Nyquist showed that to distinguish unambiguously between all signal frequency components we must sample at least twice the frequency of the highest frequency component. To avoid aliasing, we simply filter out all the high frequency components before sampling.
Note that antialias filters must be analogue - it is too late once you have done the sampling.
This simple brute force method avoids the problem of aliasing. But it does remove information - if the signal had high frequency components, we cannot now know anything about them.
Although Nyquist showed that provide we sample at least twice the highest signal frequency we have all the information needed to reconstruct the signal, the sampling theorem does not say the samples will look like the signal.
The diagram shows a high frequency sine wave that is nevertheless sampled fast enough according to Nyquist's sampling theorem - just more than twice per cycle. When straight lines are drawn between the samples, the signal's frequency is indeed evident - but it looks as though the signal is amplitude modulated. This effect arises because each sample is taken at a slightly earlier part of the cycle. Unlike aliasing, the effect does not change the apparent signal frequency. The answer lies in the fact that the sampling theorem says there is enough information to reconstruct the signal - and the correct reconstruction is not just to draw straight lines between samples.
The signal is properly reconstructed from the samples by low pass filtering: the low pass filter should be the same as the original antialias filter.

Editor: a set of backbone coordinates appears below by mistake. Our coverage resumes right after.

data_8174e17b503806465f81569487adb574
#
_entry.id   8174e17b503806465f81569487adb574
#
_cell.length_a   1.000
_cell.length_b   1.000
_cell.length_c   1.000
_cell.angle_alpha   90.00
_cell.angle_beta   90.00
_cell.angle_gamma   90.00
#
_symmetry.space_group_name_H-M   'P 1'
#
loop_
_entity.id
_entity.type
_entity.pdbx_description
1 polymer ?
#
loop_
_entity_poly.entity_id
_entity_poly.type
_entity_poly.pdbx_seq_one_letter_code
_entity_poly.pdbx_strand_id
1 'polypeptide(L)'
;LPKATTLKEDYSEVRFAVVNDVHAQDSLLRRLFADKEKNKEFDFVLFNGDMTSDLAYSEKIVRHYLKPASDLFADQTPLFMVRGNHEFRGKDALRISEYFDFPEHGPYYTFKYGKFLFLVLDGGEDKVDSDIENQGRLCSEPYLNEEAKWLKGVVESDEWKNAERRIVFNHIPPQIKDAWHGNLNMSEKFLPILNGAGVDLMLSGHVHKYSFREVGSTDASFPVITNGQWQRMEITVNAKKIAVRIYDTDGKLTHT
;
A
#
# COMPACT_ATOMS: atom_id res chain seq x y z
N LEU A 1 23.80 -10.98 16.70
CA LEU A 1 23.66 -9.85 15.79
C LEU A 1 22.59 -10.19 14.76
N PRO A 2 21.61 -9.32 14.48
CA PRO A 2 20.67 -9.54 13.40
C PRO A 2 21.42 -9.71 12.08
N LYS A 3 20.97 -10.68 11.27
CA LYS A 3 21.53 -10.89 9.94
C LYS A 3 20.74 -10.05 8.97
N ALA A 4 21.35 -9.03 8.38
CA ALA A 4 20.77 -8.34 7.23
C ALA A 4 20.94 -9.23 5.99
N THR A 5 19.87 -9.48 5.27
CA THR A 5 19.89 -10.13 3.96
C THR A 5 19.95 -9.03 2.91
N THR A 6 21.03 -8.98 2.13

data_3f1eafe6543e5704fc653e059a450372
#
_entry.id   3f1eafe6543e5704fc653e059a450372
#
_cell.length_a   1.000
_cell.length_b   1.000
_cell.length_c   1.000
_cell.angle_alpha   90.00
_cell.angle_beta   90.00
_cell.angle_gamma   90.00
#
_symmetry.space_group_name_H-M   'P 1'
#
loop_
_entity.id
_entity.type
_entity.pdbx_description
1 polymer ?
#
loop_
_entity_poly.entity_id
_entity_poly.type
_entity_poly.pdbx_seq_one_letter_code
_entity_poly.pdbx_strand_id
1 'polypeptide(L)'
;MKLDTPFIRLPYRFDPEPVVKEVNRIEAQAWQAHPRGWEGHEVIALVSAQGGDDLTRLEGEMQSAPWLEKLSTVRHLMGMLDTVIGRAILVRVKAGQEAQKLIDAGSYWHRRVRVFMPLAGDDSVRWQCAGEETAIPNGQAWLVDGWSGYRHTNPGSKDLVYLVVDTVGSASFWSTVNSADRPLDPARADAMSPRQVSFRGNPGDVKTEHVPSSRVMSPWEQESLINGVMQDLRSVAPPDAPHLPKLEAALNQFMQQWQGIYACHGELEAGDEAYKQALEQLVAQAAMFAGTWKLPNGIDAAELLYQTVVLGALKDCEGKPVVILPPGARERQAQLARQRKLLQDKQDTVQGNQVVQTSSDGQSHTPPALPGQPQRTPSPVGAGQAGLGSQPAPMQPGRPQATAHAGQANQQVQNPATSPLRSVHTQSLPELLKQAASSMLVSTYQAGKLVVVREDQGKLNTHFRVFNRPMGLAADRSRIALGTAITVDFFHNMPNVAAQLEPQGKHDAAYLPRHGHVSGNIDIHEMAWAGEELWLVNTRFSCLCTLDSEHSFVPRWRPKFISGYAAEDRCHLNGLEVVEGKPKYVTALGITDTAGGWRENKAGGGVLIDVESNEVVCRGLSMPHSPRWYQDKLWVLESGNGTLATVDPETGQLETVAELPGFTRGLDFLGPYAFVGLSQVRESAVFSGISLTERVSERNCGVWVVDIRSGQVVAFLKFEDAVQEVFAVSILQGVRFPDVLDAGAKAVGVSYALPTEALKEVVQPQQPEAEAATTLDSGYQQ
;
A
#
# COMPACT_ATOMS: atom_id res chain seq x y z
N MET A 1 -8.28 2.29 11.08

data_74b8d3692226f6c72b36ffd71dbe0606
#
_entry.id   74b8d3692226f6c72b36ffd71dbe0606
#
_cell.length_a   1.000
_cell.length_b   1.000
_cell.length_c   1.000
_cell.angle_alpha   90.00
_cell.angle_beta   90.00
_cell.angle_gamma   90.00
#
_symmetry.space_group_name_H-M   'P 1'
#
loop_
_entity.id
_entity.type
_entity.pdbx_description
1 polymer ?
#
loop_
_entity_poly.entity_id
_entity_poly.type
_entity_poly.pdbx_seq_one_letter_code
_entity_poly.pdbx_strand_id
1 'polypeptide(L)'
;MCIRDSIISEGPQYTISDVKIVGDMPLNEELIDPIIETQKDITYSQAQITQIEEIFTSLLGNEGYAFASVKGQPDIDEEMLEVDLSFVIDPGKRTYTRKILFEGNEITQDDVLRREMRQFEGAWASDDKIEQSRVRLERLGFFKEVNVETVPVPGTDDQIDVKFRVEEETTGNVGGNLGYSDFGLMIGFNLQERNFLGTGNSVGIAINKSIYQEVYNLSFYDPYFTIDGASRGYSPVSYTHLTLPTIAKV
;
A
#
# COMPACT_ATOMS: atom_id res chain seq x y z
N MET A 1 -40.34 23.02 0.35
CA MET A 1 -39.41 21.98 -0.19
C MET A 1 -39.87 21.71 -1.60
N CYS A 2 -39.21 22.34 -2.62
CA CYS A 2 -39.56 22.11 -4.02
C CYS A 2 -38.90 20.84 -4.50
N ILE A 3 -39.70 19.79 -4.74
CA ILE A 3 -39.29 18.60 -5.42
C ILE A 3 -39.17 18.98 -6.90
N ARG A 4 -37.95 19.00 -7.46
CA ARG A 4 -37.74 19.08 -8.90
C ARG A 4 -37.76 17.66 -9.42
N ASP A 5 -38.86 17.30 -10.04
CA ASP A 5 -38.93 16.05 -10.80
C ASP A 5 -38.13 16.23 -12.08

The reconstruction filter interpolates between the samples to make a smoothly varying analogue signal. In the example, the reconstruction filter interpolates between samples in a 'peaky' way that seems at first sight to be strange. The explanation lies in the shape of the reconstruction filter's impulse response.
The impulse response of the reconstruction filter has a classic 'sin(x)/x shape. The stimulus fed to this filter is the series of discrete impulses which are the samples. Every time an impulse hits the filter, we get 'ringing' - and it is the superposition of all these peaky rings that reconstructs the proper signal. If the signal contains frequency components that are close to the Nyquist, then the reconstruction filter has to be very sharp indeed. This means it will have a very long impulse response - and so the long 'memory' needed to fill in the signal even in region of the low amplitude samples.